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Trump has started paying his own legal fees

Photo: Evan Vucci / AP

Axios' Jonathan Swan reported in October that Trump would spend at least $430,000 of personal funds to pay legal fees of current and former campaign and White House staff wrapped up in the Russia probe. And now he has officially begun paying his own legal fees, which were previously covered by the RNC.

Why it matters: Now the question is how to meet ethical and regulatory standards so it doesn't appear that Trump's personal payments are influencing his staffers in the Russia investigation. Bloomberg reports the Office of Government Ethics are working with a tax firm to iron out those details.

One more thing: Trump does not plan to pay for those who "served exclusively during the campaign," per Bloomberg, including Paul Manafort, Richard Gates, or George Papadopoulos, all of whom were indicted last month.

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Roy Moore sided with men accused of sexual crimes in 13 of 20 cases

Photo: Brynn Anderson / AP

Roy Moore has a record of being "sharply conservative on social issues but occasionally sympathetic to convicted criminals," according to the New York Times.

Why it matters: The Times reported that while Moore was a conservative judge, he often ruled in favor of "a convict's request for the appeal to be heard" during a case. Out of 20 cases regarding sexual crimes and misconduct, Moore "sided with the accused 13 times, a higher rate than almost all of his colleagues." Two former colleagues of Moore told the Times he feared defendants "were sometimes wronged by the system."

  • A teenager was sentenced to 23 years in prison after sexually assaulting a boy at a day care center. Moore argued that the court was "stepping into the shoes of the legislature," and that one of the two sodomy laws used to convict him wasn't applicable to his case.
  • He argued against a man's life sentence, saying "life imprisonment without the possibility of parole for a nonviolent, drug-related crime reveals grave flaws in our statutory sentencing scheme."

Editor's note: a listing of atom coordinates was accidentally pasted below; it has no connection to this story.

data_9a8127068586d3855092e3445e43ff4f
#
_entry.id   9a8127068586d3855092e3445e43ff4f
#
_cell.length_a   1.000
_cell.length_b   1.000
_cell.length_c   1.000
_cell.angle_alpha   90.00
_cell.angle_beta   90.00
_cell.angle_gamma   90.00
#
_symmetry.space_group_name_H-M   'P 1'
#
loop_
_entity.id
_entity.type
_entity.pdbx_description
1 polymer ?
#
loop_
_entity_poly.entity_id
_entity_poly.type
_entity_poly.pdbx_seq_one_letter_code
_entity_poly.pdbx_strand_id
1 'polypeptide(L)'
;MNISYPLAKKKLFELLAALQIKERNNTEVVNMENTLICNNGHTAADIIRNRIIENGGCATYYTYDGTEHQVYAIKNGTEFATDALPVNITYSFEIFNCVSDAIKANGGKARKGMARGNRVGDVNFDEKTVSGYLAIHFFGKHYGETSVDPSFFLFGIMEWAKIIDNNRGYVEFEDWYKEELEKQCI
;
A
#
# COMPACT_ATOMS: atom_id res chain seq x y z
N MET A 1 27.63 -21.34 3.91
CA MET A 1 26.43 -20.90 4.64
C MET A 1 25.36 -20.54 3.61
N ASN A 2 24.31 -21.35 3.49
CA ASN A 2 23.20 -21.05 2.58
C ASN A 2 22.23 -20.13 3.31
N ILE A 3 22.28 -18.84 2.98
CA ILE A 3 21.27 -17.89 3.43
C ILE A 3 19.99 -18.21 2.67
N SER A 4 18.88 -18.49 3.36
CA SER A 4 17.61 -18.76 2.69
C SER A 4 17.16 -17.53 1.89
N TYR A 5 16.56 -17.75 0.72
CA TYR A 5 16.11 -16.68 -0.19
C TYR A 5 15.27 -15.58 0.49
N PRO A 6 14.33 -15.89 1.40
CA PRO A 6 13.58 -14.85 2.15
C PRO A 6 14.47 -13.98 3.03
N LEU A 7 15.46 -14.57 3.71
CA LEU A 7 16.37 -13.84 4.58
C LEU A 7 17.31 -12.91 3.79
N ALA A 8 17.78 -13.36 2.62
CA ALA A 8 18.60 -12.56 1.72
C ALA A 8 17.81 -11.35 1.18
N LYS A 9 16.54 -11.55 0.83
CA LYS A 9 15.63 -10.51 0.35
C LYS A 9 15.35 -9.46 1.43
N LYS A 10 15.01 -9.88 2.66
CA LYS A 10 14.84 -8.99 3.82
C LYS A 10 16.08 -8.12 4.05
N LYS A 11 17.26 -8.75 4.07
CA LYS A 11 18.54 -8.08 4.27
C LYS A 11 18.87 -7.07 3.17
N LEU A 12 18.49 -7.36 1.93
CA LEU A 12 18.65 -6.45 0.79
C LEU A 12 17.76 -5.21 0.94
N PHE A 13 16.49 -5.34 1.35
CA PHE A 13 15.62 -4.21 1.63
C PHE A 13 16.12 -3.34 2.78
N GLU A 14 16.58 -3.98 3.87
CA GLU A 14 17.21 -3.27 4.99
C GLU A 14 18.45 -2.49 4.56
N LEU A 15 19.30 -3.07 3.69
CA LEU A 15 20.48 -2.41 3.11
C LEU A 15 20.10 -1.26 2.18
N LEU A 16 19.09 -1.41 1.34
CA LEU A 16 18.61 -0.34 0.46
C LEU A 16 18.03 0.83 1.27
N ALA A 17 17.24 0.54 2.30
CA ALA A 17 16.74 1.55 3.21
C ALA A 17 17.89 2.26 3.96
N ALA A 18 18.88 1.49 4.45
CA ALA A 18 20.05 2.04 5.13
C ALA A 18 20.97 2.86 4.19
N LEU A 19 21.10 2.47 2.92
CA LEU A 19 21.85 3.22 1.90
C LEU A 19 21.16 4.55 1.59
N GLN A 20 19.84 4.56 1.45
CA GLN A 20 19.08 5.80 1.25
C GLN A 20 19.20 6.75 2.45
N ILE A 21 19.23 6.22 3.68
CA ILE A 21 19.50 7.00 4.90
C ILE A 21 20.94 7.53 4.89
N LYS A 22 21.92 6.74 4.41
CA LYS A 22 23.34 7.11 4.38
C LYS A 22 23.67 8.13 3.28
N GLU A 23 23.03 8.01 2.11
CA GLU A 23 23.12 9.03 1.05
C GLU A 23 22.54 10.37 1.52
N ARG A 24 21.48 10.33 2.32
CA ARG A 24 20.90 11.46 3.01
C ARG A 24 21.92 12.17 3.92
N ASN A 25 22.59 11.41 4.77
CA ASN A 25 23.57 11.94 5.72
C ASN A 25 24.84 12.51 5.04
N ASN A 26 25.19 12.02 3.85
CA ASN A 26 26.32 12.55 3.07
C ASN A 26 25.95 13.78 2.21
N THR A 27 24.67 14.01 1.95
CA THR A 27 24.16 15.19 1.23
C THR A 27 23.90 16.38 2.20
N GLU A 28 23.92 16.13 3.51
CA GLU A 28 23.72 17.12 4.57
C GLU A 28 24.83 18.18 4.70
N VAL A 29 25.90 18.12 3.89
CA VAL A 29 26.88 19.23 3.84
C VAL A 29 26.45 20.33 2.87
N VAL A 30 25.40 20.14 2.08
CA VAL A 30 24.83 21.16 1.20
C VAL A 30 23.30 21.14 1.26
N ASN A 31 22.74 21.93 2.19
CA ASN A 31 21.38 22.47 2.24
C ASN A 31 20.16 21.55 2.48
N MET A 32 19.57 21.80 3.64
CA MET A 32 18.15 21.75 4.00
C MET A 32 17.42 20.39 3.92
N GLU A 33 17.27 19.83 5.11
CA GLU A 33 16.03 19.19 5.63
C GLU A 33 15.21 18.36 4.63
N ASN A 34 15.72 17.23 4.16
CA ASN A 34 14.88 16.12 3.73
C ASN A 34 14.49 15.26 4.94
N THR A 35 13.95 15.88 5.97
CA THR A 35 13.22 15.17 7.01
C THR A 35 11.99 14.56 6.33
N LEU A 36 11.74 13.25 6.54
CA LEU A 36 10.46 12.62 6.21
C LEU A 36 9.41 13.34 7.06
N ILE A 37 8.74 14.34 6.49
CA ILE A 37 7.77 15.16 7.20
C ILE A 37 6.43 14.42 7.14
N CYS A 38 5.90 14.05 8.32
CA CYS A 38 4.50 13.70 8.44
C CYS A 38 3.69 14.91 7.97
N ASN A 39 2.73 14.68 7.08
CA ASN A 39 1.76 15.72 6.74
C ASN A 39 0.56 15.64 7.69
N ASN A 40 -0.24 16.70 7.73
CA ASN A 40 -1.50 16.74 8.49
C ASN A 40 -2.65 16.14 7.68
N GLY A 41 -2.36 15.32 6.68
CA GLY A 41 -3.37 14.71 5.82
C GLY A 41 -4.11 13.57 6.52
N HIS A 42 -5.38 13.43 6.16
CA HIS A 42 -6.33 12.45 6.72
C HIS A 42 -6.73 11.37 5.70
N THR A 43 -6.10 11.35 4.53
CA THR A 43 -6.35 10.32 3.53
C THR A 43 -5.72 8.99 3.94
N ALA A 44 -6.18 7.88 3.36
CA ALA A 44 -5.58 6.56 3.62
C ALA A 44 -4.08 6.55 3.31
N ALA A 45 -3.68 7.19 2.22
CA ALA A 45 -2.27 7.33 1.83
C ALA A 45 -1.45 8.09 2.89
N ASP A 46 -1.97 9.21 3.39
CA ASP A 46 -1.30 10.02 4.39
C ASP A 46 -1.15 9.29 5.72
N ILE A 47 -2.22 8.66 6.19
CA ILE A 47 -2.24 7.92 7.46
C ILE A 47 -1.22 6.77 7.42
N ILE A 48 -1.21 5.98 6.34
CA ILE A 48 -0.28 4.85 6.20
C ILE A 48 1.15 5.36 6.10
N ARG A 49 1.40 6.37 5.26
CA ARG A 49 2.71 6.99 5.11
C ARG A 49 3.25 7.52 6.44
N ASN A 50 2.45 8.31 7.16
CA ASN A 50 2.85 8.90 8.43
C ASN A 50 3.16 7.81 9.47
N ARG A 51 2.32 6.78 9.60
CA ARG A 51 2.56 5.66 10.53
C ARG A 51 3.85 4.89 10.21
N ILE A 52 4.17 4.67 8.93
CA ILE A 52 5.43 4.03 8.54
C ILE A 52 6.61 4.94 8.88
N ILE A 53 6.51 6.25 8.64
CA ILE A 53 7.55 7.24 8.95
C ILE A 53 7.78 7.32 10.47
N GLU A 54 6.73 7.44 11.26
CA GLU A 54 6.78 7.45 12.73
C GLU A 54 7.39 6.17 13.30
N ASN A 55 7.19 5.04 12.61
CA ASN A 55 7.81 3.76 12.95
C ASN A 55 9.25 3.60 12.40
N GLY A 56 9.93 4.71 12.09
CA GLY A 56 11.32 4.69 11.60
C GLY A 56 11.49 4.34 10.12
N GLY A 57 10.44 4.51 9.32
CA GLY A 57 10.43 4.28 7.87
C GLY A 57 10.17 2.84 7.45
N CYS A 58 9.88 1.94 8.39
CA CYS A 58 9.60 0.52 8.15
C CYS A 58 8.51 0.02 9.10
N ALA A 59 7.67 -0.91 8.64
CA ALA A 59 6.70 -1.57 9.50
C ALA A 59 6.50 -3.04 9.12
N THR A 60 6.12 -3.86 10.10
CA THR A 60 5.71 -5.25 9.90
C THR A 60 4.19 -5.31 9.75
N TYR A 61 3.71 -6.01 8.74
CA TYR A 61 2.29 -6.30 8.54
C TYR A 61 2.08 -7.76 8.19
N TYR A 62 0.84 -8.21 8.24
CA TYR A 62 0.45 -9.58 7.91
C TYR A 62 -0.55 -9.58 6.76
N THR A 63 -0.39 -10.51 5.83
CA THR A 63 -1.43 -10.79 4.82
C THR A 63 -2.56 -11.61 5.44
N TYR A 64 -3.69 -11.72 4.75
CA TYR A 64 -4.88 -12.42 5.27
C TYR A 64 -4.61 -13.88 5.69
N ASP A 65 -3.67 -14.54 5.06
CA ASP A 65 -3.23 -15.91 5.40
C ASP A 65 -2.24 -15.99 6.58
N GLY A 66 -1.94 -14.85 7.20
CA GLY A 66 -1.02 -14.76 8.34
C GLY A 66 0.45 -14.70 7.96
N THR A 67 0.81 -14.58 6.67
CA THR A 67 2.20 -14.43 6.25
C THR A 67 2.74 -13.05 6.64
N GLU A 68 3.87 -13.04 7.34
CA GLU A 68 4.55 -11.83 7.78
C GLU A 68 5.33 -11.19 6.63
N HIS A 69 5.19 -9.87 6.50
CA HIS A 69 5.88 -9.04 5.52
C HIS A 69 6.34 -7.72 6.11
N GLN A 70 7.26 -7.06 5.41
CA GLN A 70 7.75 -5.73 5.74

• A lawyer that worked with Moore told the Times: "He had no love for criminals, but he believed that every defendant was entitled to the due process of law."
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DHS used cell phone-tracking devices 1,885 times in four years

cell tower is seen from a neighborhood in North Andover, Mass. Photo: Elise Amendola / AP

The Department of Homeland Security used cell phone-tracking devices across the U.S. 1,885 times between 2013 and 2017, according to documents obtained by BuzzFeed.

Why it matters: The technology has been criticized by the ACLU for invading the privacy of people in the area not under investigation, as it can collect data from their phones as well, BuzzFeed reports.

How it works: Homeland Security Investigations used "cell-site simulator over-the-air technology," which acts as a cell phone tower, making phones in the area connect to them. It can be used to track down a suspect if authorities already have their phone information.

In a 2015 policy, the DHS said law enforcement agencies had to receive a warrant before using the cell-site simulators, and required them to delete data immediately after a mission.But, how law enforcement uses the devices, "including how often and under what circumstances," is still unclear, per BuzzFeed.